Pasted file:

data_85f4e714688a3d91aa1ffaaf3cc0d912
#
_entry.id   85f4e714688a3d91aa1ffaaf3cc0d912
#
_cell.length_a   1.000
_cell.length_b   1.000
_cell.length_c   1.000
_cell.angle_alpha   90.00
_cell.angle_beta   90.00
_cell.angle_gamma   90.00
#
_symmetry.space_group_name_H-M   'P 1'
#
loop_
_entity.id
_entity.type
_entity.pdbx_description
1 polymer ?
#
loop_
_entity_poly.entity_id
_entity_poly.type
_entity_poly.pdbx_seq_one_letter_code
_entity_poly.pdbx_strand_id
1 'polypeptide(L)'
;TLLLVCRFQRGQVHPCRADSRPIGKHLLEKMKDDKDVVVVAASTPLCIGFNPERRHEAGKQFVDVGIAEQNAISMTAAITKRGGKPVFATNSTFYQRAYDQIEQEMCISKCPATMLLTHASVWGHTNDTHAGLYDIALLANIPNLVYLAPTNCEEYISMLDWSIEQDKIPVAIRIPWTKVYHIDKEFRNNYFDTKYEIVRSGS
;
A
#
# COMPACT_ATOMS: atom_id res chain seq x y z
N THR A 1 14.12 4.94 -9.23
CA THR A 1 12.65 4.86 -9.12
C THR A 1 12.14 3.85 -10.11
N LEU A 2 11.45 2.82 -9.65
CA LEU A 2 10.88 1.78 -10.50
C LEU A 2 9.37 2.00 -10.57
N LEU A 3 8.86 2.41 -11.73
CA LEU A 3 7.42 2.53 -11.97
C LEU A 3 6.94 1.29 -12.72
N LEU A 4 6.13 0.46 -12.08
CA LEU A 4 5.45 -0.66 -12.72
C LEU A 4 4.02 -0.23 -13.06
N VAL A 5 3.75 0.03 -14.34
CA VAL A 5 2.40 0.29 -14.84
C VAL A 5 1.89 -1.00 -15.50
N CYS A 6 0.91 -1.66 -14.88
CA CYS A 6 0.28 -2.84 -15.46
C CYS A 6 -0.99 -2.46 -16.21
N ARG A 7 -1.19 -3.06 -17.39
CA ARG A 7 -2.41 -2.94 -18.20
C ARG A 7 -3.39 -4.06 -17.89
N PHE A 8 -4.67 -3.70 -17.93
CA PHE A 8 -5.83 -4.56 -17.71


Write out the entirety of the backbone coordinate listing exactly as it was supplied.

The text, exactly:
data_85f4e714688a3d91aa1ffaaf3cc0d912
#
_entry.id   85f4e714688a3d91aa1ffaaf3cc0d912
#
_cell.length_a   1.000
_cell.length_b   1.000
_cell.length_c   1.000
_cell.angle_alpha   90.00
_cell.angle_beta   90.00
_cell.angle_gamma   90.00
#
_symmetry.space_group_name_H-M   'P 1'
#
loop_
_entity.id
_entity.type
_entity.pdbx_description
1 polymer ?
#
loop_
_entity_poly.entity_id
_entity_poly.type
_entity_poly.pdbx_seq_one_letter_code
_entity_poly.pdbx_strand_id
1 'polypeptide(L)'
;TLLLVCRFQRGQVHPCRADSRPIGKHLLEKMKDDKDVVVVAASTPLCIGFNPERRHEAGKQFVDVGIAEQNAISMTAAITKRGGKPVFATNSTFYQRAYDQIEQEMCISKCPATMLLTHASVWGHTNDTHAGLYDIALLANIPNLVYLAPTNCEEYISMLDWSIEQDKIPVAIRIPWTKVYHIDKEFRNNYFDTKYEIVRSGS
;
A
#
# COMPACT_ATOMS: atom_id res chain seq x y z
N THR A 1 14.12 4.94 -9.23
CA THR A 1 12.65 4.86 -9.12
C THR A 1 12.14 3.85 -10.11
N LEU A 2 11.45 2.82 -9.65
CA LEU A 2 10.88 1.78 -10.50
C LEU A 2 9.37 2.00 -10.57
N LEU A 3 8.86 2.41 -11.73
CA LEU A 3 7.42 2.53 -11.97
C LEU A 3 6.94 1.29 -12.72
N LEU A 4 6.13 0.46 -12.08
CA LEU A 4 5.45 -0.66 -12.72
C LEU A 4 4.02 -0.23 -13.06
N VAL A 5 3.75 0.03 -14.34
CA VAL A 5 2.40 0.29 -14.84
C VAL A 5 1.89 -1.00 -15.50
N CYS A 6 0.91 -1.66 -14.88
CA CYS A 6 0.28 -2.84 -15.46
C CYS A 6 -0.99 -2.46 -16.21
N ARG A 7 -1.19 -3.06 -17.39
CA ARG A 7 -2.41 -2.94 -18.20
C ARG A 7 -3.39 -4.06 -17.89
N PHE A 8 -4.67 -3.70 -17.93
CA PHE A 8 -5.83 -4.56 -17.71